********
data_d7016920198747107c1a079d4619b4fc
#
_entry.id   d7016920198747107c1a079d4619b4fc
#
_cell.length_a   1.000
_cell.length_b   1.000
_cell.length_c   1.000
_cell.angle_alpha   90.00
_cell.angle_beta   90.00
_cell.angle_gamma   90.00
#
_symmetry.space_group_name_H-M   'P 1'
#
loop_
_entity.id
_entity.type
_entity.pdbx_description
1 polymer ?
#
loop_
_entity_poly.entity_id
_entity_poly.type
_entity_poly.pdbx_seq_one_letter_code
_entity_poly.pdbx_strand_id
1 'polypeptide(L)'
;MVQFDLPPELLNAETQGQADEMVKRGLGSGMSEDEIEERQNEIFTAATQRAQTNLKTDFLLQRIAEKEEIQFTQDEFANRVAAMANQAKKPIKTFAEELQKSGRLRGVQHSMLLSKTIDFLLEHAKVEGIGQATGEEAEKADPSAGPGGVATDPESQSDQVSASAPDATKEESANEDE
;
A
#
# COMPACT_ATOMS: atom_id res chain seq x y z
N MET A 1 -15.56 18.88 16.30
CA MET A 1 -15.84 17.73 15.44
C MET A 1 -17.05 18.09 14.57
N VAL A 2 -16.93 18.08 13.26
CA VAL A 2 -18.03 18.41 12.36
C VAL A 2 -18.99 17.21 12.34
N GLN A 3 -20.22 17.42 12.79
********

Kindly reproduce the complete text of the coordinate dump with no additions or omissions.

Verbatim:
data_d7016920198747107c1a079d4619b4fc
#
_entry.id   d7016920198747107c1a079d4619b4fc
#
_cell.length_a   1.000
_cell.length_b   1.000
_cell.length_c   1.000
_cell.angle_alpha   90.00
_cell.angle_beta   90.00
_cell.angle_gamma   90.00
#
_symmetry.space_group_name_H-M   'P 1'
#
loop_
_entity.id
_entity.type
_entity.pdbx_description
1 polymer ?
#
loop_
_entity_poly.entity_id
_entity_poly.type
_entity_poly.pdbx_seq_one_letter_code
_entity_poly.pdbx_strand_id
1 'polypeptide(L)'
;MVQFDLPPELLNAETQGQADEMVKRGLGSGMSEDEIEERQNEIFTAATQRAQTNLKTDFLLQRIAEKEEIQFTQDEFANRVAAMANQAKKPIKTFAEELQKSGRLRGVQHSMLLSKTIDFLLEHAKVEGIGQATGEEAEKADPSAGPGGVATDPESQSDQVSASAPDATKEESANEDE
;
A
#
# COMPACT_ATOMS: atom_id res chain seq x y z
N MET A 1 -15.56 18.88 16.30
CA MET A 1 -15.84 17.73 15.44
C MET A 1 -17.05 18.09 14.57
N VAL A 2 -16.93 18.08 13.26
CA VAL A 2 -18.03 18.41 12.36
C VAL A 2 -18.99 17.21 12.34
N GLN A 3 -20.22 17.42 12.79